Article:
I am going to ask you to do that once more.
MOVE your knees, gently squeezing them together, and hold in this position.
FEEL the increased tension in the muscles of your thighs. Notice where you feel that increased tension.
STOP, and let go. Let your knees return to a comfortable position. Your knees may gently fall apart.
FEEL the slow release of tension in your thigh muscles as your legs settle back into a comfortable position. Take your time. Enjoy the sensation of your legs relaxing.

I am now going to ask you to move your attention to your body. To your abdomen and your chest.
Gently MOVE, slowly pushing your body back into the support of the chair or the bed that you are on. Do that now. Just gently and slowly push your body back in to the support and feel the contact of your body against the support of the chair or the bed. Notice how the chair or the bed, how it feels supporting your body. Notice any increase in tension across your abdomen and chest, register how this feels.
STOP, and let go.
FEEL your body let go, and notice your body may slump forward slightly as you return to a comfortable position letting go of any tension you created. Gently move your body. Once your body is settled I am going to ask you to repeat this movement again.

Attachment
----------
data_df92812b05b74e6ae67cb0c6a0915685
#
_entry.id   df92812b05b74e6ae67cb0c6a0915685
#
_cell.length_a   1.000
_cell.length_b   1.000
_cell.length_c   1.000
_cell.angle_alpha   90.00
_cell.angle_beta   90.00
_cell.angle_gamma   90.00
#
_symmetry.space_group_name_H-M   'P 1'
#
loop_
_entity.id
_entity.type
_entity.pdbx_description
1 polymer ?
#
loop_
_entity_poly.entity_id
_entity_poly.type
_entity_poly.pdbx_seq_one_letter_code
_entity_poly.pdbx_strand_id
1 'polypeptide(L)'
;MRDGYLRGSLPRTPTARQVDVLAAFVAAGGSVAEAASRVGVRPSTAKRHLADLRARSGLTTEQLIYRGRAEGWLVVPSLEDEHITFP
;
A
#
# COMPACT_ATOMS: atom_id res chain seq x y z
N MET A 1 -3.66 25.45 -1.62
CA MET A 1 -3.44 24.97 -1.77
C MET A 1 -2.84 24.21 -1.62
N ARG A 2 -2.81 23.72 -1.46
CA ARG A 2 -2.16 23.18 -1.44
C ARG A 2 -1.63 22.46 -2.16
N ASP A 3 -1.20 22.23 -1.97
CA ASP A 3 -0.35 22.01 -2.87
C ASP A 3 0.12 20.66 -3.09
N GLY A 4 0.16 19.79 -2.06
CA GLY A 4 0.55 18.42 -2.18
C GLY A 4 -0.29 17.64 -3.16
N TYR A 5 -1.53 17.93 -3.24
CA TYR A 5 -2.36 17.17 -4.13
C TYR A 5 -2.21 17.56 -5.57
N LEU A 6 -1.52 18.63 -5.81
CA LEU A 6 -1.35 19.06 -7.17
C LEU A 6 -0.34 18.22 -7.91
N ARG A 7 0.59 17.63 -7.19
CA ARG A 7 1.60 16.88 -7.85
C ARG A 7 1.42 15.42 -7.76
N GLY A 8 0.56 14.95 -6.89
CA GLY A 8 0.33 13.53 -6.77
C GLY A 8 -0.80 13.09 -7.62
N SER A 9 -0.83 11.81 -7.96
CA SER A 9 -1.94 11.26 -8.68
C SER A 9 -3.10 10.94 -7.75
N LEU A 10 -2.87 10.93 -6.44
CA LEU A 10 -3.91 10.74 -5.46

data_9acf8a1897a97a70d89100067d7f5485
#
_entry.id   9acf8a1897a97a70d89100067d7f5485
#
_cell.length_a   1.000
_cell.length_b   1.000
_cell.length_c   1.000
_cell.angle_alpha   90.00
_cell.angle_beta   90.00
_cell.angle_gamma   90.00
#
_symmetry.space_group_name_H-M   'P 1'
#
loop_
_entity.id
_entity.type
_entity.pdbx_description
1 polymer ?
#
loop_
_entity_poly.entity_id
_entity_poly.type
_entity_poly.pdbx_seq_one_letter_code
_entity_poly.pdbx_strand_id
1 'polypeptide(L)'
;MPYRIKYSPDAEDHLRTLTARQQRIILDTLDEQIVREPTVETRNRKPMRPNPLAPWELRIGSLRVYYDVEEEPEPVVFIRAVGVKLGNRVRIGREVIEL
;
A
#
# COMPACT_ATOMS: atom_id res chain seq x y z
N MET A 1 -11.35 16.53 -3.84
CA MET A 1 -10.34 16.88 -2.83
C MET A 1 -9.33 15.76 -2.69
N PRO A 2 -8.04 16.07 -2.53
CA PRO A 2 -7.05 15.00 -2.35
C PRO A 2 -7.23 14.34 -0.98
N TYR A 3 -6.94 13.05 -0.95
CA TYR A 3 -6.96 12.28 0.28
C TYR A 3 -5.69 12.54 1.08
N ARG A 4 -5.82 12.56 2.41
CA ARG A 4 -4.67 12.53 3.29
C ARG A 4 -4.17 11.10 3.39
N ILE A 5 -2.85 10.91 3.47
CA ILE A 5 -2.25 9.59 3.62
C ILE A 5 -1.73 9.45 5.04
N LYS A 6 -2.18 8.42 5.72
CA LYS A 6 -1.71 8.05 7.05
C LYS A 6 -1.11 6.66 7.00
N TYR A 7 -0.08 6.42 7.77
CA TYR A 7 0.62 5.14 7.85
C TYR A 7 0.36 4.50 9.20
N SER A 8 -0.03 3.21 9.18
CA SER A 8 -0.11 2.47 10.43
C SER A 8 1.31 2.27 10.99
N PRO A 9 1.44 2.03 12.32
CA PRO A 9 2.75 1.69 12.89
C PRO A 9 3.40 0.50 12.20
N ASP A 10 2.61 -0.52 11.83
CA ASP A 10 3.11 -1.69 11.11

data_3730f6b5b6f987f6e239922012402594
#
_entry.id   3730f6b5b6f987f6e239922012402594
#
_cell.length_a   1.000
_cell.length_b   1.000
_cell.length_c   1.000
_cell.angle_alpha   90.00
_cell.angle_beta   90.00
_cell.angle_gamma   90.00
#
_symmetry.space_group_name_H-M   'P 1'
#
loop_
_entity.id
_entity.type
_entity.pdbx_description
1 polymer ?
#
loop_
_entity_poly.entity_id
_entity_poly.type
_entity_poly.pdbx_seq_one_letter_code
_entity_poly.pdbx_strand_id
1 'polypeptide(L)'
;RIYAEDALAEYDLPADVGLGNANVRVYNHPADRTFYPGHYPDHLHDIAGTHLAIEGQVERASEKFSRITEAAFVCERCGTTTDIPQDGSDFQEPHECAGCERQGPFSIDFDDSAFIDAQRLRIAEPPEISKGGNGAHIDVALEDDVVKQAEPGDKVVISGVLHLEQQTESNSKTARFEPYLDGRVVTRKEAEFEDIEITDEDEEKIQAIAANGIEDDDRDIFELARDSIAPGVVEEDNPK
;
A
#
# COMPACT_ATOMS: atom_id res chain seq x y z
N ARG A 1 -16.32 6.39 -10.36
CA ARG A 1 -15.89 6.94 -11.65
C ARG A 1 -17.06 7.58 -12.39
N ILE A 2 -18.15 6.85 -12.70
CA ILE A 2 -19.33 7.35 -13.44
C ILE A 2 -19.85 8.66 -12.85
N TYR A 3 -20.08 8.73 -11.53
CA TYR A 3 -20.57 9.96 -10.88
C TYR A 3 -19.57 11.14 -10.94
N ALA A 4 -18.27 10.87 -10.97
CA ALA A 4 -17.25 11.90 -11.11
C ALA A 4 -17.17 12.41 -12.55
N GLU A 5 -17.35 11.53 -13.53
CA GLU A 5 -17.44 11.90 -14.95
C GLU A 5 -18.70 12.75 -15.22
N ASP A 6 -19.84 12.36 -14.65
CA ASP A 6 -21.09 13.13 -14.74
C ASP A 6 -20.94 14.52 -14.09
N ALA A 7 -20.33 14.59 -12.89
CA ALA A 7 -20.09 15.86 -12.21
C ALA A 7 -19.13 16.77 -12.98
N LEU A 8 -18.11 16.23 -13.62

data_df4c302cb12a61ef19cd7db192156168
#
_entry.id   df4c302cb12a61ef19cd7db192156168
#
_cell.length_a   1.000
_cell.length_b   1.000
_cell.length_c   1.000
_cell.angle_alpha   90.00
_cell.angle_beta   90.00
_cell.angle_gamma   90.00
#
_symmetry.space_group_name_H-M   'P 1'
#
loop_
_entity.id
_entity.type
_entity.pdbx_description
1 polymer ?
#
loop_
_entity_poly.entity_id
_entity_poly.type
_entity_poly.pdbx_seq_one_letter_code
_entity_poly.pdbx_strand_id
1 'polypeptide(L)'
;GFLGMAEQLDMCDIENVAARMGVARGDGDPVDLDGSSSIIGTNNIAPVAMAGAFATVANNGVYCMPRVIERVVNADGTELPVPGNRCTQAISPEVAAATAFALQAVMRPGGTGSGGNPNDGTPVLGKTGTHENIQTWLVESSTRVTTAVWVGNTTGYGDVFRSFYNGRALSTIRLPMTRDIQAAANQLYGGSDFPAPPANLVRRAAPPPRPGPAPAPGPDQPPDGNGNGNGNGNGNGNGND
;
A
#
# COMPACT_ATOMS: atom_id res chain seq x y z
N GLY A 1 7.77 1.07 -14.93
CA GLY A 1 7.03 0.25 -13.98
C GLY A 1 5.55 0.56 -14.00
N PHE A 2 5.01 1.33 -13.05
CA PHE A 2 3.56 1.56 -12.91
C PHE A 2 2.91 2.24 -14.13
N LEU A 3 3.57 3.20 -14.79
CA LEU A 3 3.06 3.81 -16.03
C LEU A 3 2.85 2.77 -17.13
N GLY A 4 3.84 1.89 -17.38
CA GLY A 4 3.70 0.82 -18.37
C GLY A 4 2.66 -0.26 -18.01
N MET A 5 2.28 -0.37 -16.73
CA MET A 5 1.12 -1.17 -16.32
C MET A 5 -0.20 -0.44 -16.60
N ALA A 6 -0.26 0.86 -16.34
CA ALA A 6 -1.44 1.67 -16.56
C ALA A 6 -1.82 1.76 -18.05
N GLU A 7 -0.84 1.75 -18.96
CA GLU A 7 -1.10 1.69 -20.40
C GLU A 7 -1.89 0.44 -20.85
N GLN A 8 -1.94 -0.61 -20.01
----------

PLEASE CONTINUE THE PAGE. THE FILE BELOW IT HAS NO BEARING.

Slowly pushing your body back into the support of the chair or the bed that you are on. Do that now. Just gently and slowly push your body back in to the support and feel the contact of your body against the support of the chair or the bed. Notice how the chair or the bed, how it feels supporting your body. Notice any increase in tension across your abdomen and chest, register how this feels.
STOP, and let go.
FEEL your body let go, and notice your body may slump forward slightly as you return to a comfortable position letting go of any tension you created. Let your body settle at rest.

I am going to ask you to take your attention to your shoulders. On your next outward breath gently
MOVE your shoulders. Let them drop towards your feet…. noticing any downward movement of your shoulders.
FEEL this movement, noticing it is a very small movement but your shoulders are further away from your ears. Notice how you feel in this position.
STOP, and let go.